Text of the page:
Facebook said it would begin selling video advertisements later this week, a move that may help the social-networking giant capture a share of the annual $66.4 billion TV advertising market.
Some advertisers rejoiced Tuesday when Facebook introduced long-awaited video advertisements. A bigger question is how users will react.
Marketers “have to be sensitive,” said Tony Pace, chief marketing officer for the Subway sandwich chain, which advertises on Facebook. “If someone said [this video ad] is going to run whether consumers want it or not, that would give me pause,” he said.
Facebook said its first video ad, a teaser for the coming sci-fi film “Divergent,” would begin appearing Thursday, marking an effort by the world’s largest social network to grab a slice of the $66 billion annual U.S. TV advertising pie.
The video ads, which the company says are still being tested to a limited number of users, will start playing automatically as users scroll through their news feed, the central real estate in Facebook’s desktop and mobile platforms. They will initially play without sound; users can stop the ad by scrolling past it in the news feed.
Some users are wary. “This may be the proverbial straw that breaks the camel’s back,” said Lee Kirschbrown, a senior citizen in Tampa, Fla., who is irked by existing Facebook ads. Video ads “will only make me madder,” he said.
Facebook said its first video ad, a teaser for sci-fi film ‘Divergent,’ would begin appearing Thursday. Shown, Facebook headquarters in Menlo Park, Calif.Associated Press
In a November survey of 735 Facebook users by global marketing consultancy Analytic Partners, 83% of users said they would find video ads “intrusive” and would likely “ignore” them.
Marketers are more enthusiastic. “Video is really powerful,” said Shelby Saville, managing director at Spark, a media-buying unit of Publicis “Using sight, sound and motion is a way to get consumers to have an emotional connection to the brand, if it’s well done,” she added.
Video advertising isn’t available to all advertisers, and Facebook didn’t say when it would expand the offering.
Many advertisers will be priced out of the market. Facebook is charging around $2 million per day for the ability to reach its 140 million U.S. users aged 18 to 54, according to media buyers. Some media buyers said they found the price surprisingly high.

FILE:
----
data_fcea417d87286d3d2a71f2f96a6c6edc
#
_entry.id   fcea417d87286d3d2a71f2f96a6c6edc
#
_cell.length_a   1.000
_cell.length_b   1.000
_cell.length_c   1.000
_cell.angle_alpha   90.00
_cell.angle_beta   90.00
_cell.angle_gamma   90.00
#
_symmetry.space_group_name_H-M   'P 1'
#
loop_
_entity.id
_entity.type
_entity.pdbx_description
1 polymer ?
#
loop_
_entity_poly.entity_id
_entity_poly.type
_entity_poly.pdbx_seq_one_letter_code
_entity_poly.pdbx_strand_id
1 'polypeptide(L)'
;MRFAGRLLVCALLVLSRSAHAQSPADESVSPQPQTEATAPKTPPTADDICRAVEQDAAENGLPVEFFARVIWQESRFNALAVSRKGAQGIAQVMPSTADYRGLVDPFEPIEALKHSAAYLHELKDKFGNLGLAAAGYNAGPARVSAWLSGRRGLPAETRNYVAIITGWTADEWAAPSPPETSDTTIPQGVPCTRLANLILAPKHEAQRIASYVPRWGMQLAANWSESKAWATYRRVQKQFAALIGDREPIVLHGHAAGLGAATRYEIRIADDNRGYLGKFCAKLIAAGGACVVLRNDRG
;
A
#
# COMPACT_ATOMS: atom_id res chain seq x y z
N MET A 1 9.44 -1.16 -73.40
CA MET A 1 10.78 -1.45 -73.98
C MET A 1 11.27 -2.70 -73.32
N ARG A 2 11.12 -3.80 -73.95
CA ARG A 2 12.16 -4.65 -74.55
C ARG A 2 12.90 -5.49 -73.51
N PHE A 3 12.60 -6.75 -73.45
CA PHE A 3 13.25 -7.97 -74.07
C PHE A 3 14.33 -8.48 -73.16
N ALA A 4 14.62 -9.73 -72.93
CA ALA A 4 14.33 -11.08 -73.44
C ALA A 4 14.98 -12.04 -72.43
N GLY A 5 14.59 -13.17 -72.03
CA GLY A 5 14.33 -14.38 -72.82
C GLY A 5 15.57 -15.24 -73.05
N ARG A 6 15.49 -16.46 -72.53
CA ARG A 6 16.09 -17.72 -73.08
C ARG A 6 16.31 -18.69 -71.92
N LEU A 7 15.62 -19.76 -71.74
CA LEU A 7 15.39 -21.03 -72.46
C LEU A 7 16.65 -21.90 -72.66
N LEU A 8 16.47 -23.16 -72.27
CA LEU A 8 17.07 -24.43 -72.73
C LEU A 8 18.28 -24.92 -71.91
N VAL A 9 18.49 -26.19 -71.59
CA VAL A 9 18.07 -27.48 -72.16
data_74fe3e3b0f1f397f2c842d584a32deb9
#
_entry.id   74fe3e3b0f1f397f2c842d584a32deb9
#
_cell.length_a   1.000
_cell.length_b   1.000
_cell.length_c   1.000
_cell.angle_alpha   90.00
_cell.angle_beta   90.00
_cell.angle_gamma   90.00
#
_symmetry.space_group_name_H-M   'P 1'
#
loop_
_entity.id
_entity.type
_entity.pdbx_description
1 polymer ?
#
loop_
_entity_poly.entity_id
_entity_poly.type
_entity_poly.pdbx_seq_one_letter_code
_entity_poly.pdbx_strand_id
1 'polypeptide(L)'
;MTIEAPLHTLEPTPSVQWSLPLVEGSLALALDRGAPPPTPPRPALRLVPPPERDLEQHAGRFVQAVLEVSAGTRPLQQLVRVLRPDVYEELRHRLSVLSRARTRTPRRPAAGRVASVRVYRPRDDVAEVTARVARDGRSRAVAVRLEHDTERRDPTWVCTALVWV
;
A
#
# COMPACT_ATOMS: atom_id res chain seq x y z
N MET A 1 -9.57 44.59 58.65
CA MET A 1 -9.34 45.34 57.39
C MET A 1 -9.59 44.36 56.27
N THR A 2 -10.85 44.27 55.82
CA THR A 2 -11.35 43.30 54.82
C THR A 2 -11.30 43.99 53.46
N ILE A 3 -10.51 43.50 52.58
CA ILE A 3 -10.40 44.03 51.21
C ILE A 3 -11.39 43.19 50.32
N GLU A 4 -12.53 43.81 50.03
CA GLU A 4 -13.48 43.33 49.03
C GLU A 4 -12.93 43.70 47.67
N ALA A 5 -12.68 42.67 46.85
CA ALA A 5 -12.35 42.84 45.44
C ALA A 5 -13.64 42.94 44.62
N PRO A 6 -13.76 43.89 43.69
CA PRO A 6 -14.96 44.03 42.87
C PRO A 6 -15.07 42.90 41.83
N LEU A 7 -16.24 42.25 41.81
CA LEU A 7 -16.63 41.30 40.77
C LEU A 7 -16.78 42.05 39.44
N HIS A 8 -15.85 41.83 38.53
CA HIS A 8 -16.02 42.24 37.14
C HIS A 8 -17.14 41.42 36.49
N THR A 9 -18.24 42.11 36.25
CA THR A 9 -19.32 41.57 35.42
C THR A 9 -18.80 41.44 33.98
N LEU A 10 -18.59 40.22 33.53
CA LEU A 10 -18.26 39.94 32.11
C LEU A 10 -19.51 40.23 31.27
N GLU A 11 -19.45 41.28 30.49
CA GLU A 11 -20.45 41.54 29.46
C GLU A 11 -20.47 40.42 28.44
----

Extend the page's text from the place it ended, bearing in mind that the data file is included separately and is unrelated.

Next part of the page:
Facebook began pitching advertisers on video ads about a year ago, giving several advertisers and media buyers a sneak peek last January during the Consumer Electronics Show in Las Vegas. In September, Facebook began quietly testing auto-play videos.
Subway was among the companies that placed ads containing video that users had to start manually. Mr. Pace of Subway said roughly 88 million people saw the ad and “millions” of people clicked on it. “It worked pretty darn well,” he added.
Media buyers said advertisers would be more interested in video ads if Facebook allowed them to better target specific sets of users. Facebook currently allows advertisers to target video ads by gender and age, but not by interests, as it does for traditional ads. “Advertisers always need more data than simply impressions and reach,” said Vik Kathuria, global head of digital investment at Mediacom, a media buying firm owned by WPP.
“This news further confirms that Facebook has abandoned social marketing in favor of standard push-style ads,” said Forrester Research analyst Nate Elliott.
Ad experts say it is no surprise that a movie studio was the first video advertiser, since consumers typically are more interested in movie trailers than ads for more mundane products like soup or toilet paper.
“A movie is perfect for this,” said Jordan Bitterman, chief strategy officer at Mindshare, the media buying agency that brokered the ad deal for Lions Gate Entertainment “Americans love films and when you show a movie trailer there is always going to be a certain part of the audience that really likes it,” he added.